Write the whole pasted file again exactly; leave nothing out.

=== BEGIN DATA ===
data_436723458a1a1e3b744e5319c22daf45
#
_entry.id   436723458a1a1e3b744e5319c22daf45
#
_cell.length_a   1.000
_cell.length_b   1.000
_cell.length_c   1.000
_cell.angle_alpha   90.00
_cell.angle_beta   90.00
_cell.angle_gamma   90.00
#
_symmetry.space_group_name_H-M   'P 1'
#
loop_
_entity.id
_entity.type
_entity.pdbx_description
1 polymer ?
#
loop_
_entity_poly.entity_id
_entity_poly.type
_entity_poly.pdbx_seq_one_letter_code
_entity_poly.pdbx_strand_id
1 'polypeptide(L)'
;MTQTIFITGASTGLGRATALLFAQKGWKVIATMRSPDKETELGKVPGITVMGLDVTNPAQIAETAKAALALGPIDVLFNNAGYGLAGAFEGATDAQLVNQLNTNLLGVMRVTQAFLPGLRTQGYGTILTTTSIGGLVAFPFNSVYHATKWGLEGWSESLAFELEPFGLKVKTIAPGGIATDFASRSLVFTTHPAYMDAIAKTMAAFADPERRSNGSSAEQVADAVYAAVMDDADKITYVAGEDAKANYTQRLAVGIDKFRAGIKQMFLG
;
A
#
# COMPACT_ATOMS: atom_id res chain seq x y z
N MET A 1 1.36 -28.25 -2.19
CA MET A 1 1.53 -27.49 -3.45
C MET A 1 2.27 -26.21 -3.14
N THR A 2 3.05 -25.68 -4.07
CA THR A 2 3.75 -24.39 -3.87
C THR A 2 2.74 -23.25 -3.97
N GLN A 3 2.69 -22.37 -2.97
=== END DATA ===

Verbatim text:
data_436723458a1a1e3b744e5319c22daf45
#
_entry.id   436723458a1a1e3b744e5319c22daf45
#
_cell.length_a   1.000
_cell.length_b   1.000
_cell.length_c   1.000
_cell.angle_alpha   90.00
_cell.angle_beta   90.00
_cell.angle_gamma   90.00
#
_symmetry.space_group_name_H-M   'P 1'
#
loop_
_entity.id
_entity.type
_entity.pdbx_description
1 polymer ?
#
loop_
_entity_poly.entity_id
_entity_poly.type
_entity_poly.pdbx_seq_one_letter_code
_entity_poly.pdbx_strand_id
1 'polypeptide(L)'
;MTQTIFITGASTGLGRATALLFAQKGWKVIATMRSPDKETELGKVPGITVMGLDVTNPAQIAETAKAALALGPIDVLFNNAGYGLAGAFEGATDAQLVNQLNTNLLGVMRVTQAFLPGLRTQGYGTILTTTSIGGLVAFPFNSVYHATKWGLEGWSESLAFELEPFGLKVKTIAPGGIATDFASRSLVFTTHPAYMDAIAKTMAAFADPERRSNGSSAEQVADAVYAAVMDDADKITYVAGEDAKANYTQRLAVGIDKFRAGIKQMFLG
;
A
#
# COMPACT_ATOMS: atom_id res chain seq x y z
N MET A 1 1.36 -28.25 -2.19
CA MET A 1 1.53 -27.49 -3.45
C MET A 1 2.27 -26.21 -3.14
N THR A 2 3.05 -25.68 -4.07
CA THR A 2 3.75 -24.39 -3.87
C THR A 2 2.74 -23.25 -3.97
N GLN A 3 2.69 -22.37 -2.97